Hello! This is my website where I put up some of the things I’m working on. By way of introduction I’m an electrical engineering graduate from UVic whose just completed my degree. I took the long route to engineering, having initially completed a BA at UBC in Political Science way back in 2010. I’ve got an Electronics Technologist diploma from SAIT and I entered UVic through the engineering bridge program at Camosun. If you’re a student considering any of these options and have some questions please don’t hesitate to reach out! You can find me on twitter, or on LinkedIn. I’m actively looking for work, please contact me if you think we’d be a good fit!
As part of my Electrical Engineering degree we had to complete a final project, so I did. I was part of a group of five that attempted to detect problems in an electric motor using algorithms. Using the full bore of technical language one would describe it in the following way. Our group attempted to detect eccentricity faults in data from a directly driven induction motor using two different algorithms. One was a binary linear classifier, and the second, which I wrote, used Principle Component Analysis to determine if the motor was in a fault state. Along with two other members of my group, we recently presented our paper at the PEMD conference, held in Newcastle in 2022. You can watch our presentation here and you can read our complete paper here.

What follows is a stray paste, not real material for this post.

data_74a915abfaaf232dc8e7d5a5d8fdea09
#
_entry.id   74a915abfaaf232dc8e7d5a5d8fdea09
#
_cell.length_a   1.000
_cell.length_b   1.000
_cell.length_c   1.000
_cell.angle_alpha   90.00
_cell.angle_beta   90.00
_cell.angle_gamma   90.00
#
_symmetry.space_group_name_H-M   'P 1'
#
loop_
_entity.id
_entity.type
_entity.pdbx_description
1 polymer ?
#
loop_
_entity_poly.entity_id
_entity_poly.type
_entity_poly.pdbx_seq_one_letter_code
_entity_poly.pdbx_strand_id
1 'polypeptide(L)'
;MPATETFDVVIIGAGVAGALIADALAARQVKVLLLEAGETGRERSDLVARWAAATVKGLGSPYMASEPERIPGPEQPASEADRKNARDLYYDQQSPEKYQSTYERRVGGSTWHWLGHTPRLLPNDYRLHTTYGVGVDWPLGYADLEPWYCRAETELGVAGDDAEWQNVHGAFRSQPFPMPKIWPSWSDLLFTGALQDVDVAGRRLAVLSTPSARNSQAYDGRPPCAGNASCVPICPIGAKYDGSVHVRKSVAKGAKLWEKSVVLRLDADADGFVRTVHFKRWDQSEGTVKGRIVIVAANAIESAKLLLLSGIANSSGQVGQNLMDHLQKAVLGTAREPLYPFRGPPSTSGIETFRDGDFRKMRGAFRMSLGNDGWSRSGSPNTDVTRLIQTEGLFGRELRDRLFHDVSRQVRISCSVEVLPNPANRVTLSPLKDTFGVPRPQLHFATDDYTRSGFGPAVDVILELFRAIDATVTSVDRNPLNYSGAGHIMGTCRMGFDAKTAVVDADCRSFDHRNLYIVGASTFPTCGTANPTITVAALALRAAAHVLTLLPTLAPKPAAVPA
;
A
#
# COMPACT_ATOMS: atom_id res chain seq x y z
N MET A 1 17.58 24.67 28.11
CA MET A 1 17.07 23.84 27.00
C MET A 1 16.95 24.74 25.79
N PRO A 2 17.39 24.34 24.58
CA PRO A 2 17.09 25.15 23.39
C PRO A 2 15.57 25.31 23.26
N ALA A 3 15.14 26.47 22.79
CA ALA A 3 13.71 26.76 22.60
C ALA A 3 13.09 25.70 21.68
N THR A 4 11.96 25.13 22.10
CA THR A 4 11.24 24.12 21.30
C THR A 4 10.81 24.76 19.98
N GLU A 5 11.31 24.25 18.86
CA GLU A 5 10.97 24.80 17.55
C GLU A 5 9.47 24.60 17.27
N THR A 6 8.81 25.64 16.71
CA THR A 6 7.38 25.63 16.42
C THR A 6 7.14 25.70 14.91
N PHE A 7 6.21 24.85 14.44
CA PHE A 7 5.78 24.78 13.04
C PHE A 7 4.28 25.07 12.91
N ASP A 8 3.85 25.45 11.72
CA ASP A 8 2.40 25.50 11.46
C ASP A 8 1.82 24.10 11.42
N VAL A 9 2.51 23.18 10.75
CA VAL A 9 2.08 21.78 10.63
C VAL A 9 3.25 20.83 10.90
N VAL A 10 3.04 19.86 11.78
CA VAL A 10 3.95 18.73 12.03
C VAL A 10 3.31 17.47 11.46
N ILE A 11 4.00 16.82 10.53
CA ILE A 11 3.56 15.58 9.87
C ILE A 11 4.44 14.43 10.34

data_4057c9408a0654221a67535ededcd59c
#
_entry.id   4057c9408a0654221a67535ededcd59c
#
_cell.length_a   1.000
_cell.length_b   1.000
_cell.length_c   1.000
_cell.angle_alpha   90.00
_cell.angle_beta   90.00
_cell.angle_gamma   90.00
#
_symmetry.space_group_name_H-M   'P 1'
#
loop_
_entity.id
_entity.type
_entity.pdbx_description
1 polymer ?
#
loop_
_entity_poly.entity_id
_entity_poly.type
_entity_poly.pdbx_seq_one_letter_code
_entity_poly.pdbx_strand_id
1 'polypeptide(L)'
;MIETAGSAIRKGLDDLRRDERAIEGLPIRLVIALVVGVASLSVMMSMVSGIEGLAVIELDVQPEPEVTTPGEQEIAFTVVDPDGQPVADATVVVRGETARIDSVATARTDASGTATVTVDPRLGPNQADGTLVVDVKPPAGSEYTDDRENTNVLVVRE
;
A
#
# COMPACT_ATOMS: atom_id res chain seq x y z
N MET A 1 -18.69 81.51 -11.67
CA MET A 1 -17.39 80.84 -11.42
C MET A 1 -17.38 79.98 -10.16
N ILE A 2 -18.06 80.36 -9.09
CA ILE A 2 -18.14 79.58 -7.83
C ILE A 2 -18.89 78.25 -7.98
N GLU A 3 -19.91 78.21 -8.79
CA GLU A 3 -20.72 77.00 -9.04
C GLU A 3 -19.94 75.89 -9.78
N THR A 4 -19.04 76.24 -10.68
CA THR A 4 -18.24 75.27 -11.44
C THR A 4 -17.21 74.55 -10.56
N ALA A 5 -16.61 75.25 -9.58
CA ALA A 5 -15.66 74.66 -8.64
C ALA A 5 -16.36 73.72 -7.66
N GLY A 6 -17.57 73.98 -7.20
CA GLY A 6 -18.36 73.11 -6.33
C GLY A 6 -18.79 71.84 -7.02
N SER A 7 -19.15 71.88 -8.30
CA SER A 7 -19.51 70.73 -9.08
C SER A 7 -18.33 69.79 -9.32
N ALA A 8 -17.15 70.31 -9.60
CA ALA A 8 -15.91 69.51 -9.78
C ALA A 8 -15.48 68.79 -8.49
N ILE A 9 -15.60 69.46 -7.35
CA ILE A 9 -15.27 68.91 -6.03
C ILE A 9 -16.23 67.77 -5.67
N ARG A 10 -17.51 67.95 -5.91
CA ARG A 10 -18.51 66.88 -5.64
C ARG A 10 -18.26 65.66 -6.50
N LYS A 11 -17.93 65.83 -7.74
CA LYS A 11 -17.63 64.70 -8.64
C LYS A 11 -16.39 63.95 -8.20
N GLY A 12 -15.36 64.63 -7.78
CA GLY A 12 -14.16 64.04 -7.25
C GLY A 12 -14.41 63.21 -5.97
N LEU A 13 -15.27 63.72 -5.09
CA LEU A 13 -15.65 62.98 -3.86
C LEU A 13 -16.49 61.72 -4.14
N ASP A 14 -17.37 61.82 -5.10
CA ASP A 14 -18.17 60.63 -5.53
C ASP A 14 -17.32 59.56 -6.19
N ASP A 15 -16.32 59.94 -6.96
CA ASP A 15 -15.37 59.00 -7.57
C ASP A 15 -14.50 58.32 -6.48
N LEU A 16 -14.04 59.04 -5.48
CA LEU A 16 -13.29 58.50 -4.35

In my spare time I’ve been slowly putting together a fusor, which is a device that lets you fuse atoms in the comfort of your own home. The original inventor of the device, Philo Farnsworth also invented television! In any case it’s a big long project made up of a lot of little projects. Here you can find a listing of all the things I’m working on related to it and the slow progress I’m making. I’ve been posting updates at fusor.net for awhile, but this is a centralized source of everything I’ve done.
To really cement my status as an internet weirdo, in between working on my homebuilt fusor I’ve also been plugging away at the Collatz Conjecture. I obviously don’t have a proof of it (yet…), but I’ve discovered some neat things (all likely unoriginal) and written a couple of programs to test some ideas I’ve had.
You can use the editor on GitHub